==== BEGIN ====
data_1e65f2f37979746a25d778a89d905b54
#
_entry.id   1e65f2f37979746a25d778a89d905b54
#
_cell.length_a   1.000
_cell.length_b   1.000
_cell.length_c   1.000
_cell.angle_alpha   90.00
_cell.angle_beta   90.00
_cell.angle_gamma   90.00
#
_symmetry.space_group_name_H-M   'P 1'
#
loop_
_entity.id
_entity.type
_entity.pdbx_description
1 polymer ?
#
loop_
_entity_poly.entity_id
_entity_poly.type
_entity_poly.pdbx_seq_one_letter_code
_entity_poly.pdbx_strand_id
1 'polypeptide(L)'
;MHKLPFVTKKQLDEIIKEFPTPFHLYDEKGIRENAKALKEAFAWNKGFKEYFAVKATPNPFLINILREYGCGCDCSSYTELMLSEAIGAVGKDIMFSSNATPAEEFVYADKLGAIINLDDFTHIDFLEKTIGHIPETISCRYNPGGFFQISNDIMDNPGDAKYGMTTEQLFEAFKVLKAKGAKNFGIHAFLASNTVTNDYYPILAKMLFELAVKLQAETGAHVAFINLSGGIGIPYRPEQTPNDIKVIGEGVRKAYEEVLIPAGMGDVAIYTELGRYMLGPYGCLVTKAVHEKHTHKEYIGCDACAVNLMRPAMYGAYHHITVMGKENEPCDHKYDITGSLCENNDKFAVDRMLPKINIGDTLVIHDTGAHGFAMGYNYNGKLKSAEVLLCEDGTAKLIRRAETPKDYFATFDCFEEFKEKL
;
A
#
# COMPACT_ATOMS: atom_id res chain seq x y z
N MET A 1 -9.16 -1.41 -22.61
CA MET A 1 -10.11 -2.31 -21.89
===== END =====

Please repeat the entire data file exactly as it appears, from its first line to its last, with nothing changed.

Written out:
data_1e65f2f37979746a25d778a89d905b54
#
_entry.id   1e65f2f37979746a25d778a89d905b54
#
_cell.length_a   1.000
_cell.length_b   1.000
_cell.length_c   1.000
_cell.angle_alpha   90.00
_cell.angle_beta   90.00
_cell.angle_gamma   90.00
#
_symmetry.space_group_name_H-M   'P 1'
#
loop_
_entity.id
_entity.type
_entity.pdbx_description
1 polymer ?
#
loop_
_entity_poly.entity_id
_entity_poly.type
_entity_poly.pdbx_seq_one_letter_code
_entity_poly.pdbx_strand_id
1 'polypeptide(L)'
;MHKLPFVTKKQLDEIIKEFPTPFHLYDEKGIRENAKALKEAFAWNKGFKEYFAVKATPNPFLINILREYGCGCDCSSYTELMLSEAIGAVGKDIMFSSNATPAEEFVYADKLGAIINLDDFTHIDFLEKTIGHIPETISCRYNPGGFFQISNDIMDNPGDAKYGMTTEQLFEAFKVLKAKGAKNFGIHAFLASNTVTNDYYPILAKMLFELAVKLQAETGAHVAFINLSGGIGIPYRPEQTPNDIKVIGEGVRKAYEEVLIPAGMGDVAIYTELGRYMLGPYGCLVTKAVHEKHTHKEYIGCDACAVNLMRPAMYGAYHHITVMGKENEPCDHKYDITGSLCENNDKFAVDRMLPKINIGDTLVIHDTGAHGFAMGYNYNGKLKSAEVLLCEDGTAKLIRRAETPKDYFATFDCFEEFKEKL
;
A
#
# COMPACT_ATOMS: atom_id res chain seq x y z
N MET A 1 -9.16 -1.41 -22.61
CA MET A 1 -10.11 -2.31 -21.89